The Sorcerer's Apprentice[edit]

An animated film adaption of The Sorcerer's Apprentice by Nancy Willard was in production in 1996 at Warner Bros. Animation, but nothing came through and its production was shut down.

The Incredibles[edit]

Warner Bros. initially optioned to make The Incredibles back in the 1990s. But due to the box office failure of The Iron Giant and the closure of Warner Bros. Feature Animation, they decided not to continue with the project. The film was eventually made at Pixar as a computer-animated feature and was released in November 2004.

Animaniacs (direct-to-video film series)[edit]

Ideas for other Animaniacs direct to DVD films were planned but were scrapped for unknown reasons. The only film to release was Wakko's Wish in 1999.

The Green Knight and King Arthur's Daughter[edit]

Sequels to Quest for Camelot that were based on the books The Green Knight and King Arthur's Daughter by Vera Chapman were in the works at Warner Bros. However, after Quest for Camelot became a commercial and critical failure, the sequels' productions were shut down immediately.[4]


Batman: Arkham[edit]

Originally, Warner Bros. wanted to make a follow-up to Batman & Mr. Freeze: Sub-Zero called Batman: Arkham, in which it would follow Batman and Robin facing off a collection of Arkham escapees while Bruce Wayne finds himself falling in love with a new love interest. However, the idea was scrapped for Batman Beyond: Return of the Joker.

Untitled Batman Beyond: Return of the Joker sequel[edit]

A second Batman Beyond movie was planned for release but was finally scrapped due to the dark tones and controversies of Batman Beyond: Return of the Joker in 2000.[6]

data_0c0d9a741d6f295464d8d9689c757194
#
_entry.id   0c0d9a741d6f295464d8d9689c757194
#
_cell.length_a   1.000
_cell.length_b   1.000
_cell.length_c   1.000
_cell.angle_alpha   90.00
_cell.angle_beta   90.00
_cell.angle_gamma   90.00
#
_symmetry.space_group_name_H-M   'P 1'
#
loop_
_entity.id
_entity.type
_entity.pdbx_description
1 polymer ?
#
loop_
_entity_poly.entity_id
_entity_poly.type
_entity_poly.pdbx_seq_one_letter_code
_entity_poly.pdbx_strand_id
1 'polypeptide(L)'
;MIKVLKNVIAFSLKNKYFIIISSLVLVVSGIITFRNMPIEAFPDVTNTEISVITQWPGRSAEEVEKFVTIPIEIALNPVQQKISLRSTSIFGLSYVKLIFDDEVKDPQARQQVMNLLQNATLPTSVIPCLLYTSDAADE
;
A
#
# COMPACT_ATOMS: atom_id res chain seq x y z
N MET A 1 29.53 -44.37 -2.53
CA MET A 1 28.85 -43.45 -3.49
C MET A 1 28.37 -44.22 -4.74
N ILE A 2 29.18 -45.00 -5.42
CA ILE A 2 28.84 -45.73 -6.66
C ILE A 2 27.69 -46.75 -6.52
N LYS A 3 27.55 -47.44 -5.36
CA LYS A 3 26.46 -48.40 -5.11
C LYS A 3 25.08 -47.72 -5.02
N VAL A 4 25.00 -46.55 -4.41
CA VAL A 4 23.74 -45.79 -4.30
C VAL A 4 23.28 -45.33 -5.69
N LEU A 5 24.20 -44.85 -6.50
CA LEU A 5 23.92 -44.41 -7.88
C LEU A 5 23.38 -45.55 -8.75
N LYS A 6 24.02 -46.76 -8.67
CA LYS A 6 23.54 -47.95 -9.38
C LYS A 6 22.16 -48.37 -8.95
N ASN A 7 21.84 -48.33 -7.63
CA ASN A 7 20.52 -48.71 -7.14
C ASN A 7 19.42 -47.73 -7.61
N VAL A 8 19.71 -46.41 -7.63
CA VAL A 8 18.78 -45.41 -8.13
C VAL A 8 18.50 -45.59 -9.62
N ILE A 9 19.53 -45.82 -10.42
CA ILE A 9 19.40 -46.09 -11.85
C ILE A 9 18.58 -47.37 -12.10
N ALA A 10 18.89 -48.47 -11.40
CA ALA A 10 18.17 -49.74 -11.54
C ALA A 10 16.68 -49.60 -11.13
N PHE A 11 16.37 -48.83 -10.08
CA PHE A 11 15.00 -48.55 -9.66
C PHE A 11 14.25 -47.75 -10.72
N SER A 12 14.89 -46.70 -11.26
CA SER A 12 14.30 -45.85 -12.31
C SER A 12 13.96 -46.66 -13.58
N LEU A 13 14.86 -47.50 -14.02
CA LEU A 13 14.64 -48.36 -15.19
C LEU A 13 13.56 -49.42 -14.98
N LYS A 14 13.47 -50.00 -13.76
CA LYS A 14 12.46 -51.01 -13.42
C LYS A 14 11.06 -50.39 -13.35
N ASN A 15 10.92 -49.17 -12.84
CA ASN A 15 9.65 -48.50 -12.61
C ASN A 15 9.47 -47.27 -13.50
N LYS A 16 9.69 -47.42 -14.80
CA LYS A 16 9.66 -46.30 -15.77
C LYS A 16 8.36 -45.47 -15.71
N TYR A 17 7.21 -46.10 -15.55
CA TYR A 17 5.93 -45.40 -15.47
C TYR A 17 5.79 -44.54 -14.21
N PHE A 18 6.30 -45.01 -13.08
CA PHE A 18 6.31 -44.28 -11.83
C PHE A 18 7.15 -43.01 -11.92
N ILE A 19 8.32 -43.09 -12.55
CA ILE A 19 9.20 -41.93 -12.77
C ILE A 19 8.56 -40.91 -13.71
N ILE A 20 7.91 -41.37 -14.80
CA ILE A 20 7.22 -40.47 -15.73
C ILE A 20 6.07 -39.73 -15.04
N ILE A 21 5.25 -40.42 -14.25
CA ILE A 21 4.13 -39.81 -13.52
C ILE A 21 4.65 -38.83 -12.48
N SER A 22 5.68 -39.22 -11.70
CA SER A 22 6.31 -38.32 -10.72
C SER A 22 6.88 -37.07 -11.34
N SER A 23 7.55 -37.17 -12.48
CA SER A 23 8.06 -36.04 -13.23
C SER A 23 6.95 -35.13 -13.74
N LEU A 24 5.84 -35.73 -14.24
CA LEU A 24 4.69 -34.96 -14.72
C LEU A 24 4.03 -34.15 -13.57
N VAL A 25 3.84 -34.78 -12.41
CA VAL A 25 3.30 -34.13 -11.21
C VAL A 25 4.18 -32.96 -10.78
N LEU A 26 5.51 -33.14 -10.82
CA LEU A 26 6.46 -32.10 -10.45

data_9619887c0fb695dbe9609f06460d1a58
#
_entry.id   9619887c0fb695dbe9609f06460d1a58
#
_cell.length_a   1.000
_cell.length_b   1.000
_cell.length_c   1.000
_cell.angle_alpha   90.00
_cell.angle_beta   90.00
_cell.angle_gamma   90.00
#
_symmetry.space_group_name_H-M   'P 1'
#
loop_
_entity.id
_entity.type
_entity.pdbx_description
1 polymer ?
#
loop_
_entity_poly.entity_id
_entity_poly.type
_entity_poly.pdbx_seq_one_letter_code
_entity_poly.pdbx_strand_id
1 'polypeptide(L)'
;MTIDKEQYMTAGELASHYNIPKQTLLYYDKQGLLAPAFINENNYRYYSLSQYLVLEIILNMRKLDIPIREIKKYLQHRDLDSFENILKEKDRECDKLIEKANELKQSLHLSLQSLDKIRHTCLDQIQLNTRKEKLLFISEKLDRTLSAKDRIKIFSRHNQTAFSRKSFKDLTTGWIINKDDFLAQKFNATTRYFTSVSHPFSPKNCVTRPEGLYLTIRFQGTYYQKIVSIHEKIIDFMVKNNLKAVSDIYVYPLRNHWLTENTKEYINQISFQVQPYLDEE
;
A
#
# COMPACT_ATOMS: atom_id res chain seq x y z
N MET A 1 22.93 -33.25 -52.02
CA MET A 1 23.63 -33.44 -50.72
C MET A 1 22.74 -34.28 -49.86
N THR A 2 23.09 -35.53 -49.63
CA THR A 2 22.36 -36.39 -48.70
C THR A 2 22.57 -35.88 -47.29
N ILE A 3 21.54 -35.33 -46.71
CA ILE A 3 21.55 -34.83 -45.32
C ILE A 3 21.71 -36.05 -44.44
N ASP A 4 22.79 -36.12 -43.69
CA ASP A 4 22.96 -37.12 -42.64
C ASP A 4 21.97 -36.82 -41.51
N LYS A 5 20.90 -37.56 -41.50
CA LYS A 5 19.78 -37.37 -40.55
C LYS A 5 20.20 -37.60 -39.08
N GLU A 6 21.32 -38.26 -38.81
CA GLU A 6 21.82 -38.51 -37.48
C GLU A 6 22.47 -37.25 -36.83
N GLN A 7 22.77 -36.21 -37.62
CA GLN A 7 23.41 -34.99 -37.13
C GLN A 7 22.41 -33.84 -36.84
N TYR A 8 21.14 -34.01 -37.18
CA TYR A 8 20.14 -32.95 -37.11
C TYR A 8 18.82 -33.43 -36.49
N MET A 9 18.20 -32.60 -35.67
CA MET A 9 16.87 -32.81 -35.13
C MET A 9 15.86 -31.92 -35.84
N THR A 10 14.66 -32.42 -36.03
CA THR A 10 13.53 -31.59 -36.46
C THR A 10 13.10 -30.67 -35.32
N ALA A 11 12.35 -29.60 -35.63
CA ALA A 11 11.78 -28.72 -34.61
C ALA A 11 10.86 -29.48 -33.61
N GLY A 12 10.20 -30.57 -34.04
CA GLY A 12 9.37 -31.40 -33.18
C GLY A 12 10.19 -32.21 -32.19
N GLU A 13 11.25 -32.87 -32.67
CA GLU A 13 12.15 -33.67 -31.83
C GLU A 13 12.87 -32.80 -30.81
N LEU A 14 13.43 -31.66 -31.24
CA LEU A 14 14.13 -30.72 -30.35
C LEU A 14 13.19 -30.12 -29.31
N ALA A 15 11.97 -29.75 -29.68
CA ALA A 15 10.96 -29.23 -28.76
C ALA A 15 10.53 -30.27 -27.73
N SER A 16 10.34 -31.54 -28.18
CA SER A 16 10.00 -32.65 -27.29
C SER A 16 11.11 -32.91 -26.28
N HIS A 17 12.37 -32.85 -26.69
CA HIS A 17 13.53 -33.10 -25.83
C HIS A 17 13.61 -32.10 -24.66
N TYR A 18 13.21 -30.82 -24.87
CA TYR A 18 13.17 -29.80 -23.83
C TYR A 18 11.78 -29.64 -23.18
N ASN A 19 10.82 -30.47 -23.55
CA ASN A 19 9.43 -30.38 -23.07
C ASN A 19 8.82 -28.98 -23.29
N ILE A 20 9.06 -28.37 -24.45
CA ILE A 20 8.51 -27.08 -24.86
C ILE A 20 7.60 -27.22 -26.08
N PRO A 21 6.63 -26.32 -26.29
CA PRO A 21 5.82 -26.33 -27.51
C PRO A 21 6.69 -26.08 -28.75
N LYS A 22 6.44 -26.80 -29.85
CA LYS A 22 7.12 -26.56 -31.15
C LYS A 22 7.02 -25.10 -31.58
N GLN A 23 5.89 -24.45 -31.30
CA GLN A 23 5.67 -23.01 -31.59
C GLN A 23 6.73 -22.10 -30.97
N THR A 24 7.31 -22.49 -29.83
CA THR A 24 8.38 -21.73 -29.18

Untitled Teenage Mutant Ninja Turtles CGI series[edit]

Before creating the 2003 Teenage Mutant Ninja Turtles show, Mirage Studios pitched an idea to Warner Bros. for a new TMNT cartoon series that would have either aired on Kids WB! or Cartoon Network in 2001.[7][8] Warner Bros. passed on the show, making way for the Teenage Mutant Ninja Turtles on the Fox Box.

Untitled direct-to-video Catwoman film[edit]

Around 2003, during the production of Batman: Mystery of the Batwoman, Warner Bros. approached Boyd Kirkland to write a Catwoman direct-to-video feature film as a tie-in with the 2004 live-action film. Although the script was written, the project was soon scrapped after the poor reception of the live-action film.[9]

Skate Jam[edit]

In 2003, Warner Bros. had approached professional skater Tony Hawk to produce a live action/CG hybrid film with the Looney Tunes. But due to the box office failure of Looney Tunes Back in Action, the project was shelved.[10]

Justice League: Worlds Collide[edit]